Sen. Mark Begich has worked harder than just about any other endangered red-state Democrat to separate himself from an unpopular president this cycle. Distancing himself from the president's Cabinet, however, is another story.
When Alaska's junior senator was asked early this spring whether President Obama would be welcome on the trail for his reelection bid, the first-term Democrat gave an emphatic no, reminding his interviewer than he won his current seat in a year the president lost the state by more than 20 points.
"I don't need him campaigning for me—I need him changing some of his policies," Begich said in an interview after the State of the Union address. It's a message he's repeated in multiple campaign ads, knocking the administration on everything from Environmental Protection Agency regulations to failures by the Veterans Affairs Department.
But in the past several months, no fewer than five members of Obama's Cabinet have been out to Alaska. Newly installed Housing and Urban Development Secretary Julian Castro visited this week, touring Anchorage's Mountain View neighborhood with Begich. Labor Secretary Thomas Perez visited in July, stopping along the way to help Begich shore up support with his union backers. Energy Secretary Ernest Moniz came up mid-August for a roundtable on Alaska's mega-gas line project, as did Transportation Secretary Anthony Foxx and Commerce Secretary Penny Pritzker, both of whom also attended fundraisers for the Democrat while there.
In any other state, parading through representatives of the unpopular White House during a razor-close reelection bid would be instant fodder for opposition ads. But in Alaska, the last friendly state for pork-barrel spending, Democrats can welcome members of the Cabinet with open arms, and Republicans are left with little room to argue.
"Mark Begich wants Obama's help, but he can't let Alaskans to know that," said Thomas Reiker, a spokesman for Begich's Republican opponent, Dan Sullivan. "That's why he is using Obama foot soldiers under the guise of 'official duties' to try and get a campaign boost while the taxpayer foots the bill."
But Sullivan's campaign did not protest the $7 million in federal grants for Alaska housing and public works that came with Castro's visit—a move that elsewhere may have been condemned as excessive government spending. That's because Alaska's long history of relying on federal funds complicates such an argument up there.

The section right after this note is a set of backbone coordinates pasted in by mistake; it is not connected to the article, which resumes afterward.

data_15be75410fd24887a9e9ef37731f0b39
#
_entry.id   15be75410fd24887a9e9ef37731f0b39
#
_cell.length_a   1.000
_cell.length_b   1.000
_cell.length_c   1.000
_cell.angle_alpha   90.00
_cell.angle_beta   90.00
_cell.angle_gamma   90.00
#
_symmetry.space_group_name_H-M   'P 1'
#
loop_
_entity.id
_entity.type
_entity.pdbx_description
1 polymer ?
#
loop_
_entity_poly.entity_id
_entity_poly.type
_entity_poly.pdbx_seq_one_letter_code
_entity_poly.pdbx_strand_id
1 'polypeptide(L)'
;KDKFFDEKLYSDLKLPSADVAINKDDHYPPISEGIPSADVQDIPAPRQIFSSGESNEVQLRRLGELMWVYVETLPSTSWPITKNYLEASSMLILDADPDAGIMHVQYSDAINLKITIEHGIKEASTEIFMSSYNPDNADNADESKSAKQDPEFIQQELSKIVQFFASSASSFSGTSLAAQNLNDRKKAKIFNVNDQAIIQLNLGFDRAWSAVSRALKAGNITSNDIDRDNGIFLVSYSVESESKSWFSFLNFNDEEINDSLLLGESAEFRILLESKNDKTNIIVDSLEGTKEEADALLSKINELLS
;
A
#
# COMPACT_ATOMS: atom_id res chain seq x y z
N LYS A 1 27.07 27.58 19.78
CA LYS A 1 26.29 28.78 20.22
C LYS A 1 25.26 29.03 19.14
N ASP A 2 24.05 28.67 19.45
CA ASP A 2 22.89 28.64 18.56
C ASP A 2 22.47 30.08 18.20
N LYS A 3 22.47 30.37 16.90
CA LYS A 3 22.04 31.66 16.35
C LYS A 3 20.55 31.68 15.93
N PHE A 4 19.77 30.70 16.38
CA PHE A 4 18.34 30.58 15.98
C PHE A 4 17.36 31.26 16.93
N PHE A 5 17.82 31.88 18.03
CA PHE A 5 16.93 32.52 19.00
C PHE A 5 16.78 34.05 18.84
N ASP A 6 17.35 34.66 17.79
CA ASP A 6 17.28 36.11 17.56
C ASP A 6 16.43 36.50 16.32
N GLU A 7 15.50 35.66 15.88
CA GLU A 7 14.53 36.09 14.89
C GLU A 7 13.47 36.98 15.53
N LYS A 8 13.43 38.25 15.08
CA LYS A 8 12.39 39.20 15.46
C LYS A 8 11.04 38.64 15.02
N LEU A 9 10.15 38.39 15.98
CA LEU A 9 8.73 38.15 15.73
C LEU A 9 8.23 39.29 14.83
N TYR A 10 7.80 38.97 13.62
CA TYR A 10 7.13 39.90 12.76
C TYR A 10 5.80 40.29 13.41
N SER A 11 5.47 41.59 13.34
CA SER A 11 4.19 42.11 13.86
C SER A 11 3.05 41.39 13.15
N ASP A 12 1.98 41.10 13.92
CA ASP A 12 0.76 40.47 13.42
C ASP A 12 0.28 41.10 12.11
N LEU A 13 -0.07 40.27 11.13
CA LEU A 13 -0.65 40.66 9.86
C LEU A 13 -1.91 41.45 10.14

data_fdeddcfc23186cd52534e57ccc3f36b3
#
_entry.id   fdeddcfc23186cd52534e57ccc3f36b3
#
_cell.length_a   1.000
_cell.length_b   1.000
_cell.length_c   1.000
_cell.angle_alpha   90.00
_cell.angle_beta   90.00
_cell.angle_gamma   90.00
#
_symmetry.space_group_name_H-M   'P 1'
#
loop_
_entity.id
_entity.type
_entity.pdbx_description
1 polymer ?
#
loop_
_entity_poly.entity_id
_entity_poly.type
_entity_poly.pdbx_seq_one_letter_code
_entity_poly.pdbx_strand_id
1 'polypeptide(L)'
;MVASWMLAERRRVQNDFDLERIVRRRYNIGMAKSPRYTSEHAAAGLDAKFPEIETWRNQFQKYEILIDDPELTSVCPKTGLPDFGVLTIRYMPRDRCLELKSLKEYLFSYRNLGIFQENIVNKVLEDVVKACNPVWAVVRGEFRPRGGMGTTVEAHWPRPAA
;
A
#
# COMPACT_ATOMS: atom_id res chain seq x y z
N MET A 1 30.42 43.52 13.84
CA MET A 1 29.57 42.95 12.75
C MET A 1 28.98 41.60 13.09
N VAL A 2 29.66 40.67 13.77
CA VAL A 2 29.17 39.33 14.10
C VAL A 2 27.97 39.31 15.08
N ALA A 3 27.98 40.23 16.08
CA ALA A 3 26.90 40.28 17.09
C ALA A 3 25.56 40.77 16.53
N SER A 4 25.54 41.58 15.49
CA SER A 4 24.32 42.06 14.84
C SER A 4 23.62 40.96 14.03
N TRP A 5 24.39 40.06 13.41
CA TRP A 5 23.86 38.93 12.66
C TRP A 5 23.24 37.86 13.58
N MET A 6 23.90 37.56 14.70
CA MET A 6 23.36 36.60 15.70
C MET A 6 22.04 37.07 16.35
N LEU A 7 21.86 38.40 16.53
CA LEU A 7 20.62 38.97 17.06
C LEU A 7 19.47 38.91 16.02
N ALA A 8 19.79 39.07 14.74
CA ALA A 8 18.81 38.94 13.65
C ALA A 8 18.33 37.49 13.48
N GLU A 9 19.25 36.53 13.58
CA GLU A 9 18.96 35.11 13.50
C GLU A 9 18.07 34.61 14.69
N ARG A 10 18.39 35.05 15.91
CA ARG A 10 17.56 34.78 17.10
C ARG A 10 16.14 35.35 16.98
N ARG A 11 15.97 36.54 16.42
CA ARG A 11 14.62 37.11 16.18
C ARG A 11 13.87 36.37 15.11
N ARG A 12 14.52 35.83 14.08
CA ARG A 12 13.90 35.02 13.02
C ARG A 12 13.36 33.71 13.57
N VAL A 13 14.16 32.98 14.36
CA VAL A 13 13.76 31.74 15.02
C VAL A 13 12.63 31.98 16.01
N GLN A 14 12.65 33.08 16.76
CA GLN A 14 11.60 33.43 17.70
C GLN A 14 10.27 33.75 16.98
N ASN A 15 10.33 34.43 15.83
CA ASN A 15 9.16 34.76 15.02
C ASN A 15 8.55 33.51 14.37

"Begich has made clear that he wants to bring as many people to Alaska as possible," Begich campaign spokesman Max Croes said of the visits. "His goal is to make sure that people in Washington have an understanding of Alaska's unique needs so that he can better make the case to them about the reasons Alaska needs federal funding."
Croes pointed to a new squadrons of F-35 airplanes headed to Fairbanks as just one example of Begich's recent accomplishments based on show-and-tell diplomacy. He brushed off the idea of administration visits having anything to do with an election year, but said accomplishments like the housing grants definitely play up Begich's strengths.
"The results that Begich is able to deliver by making that case plays very well with Alaskans," Croes said. "Folks are well aware of the important role that federal programs play here, and they're certainly in tune with the fact that Alaska is still owed its fair share."
Begich's Republican predecessor, the late Sen. Ted Stevens, was known best for the earmarks he secured for projects like airports, bridges, and sustainable fisheries. Croes pointed out that more often than not, Begich works alongside Republican Sen. Lisa Murkoski and Rep. Don Young to protect government services like the postal service and rural air transportation.
But for all of the goodwill toward Obama's Cabinet, the president himself, who has volunteered to help any Senate Democrat who asks, is still unlikely to be seen in Alaska before Nov. 5. Asked whether Obama's offer to visit would be another good opportunity for Begich to make his pitch for Alaska projects and programs, Croes pointed to the senator's comments after the State of the Union, asserting Begich would prefer the president spend his time revisiting some of his policies.
Ironically, Begich invited the president up for just such a visit in that interview, suggesting, "If he wants to come up there and learn about Alaska, bring it on."
This article is from the archive of our partner National Journal.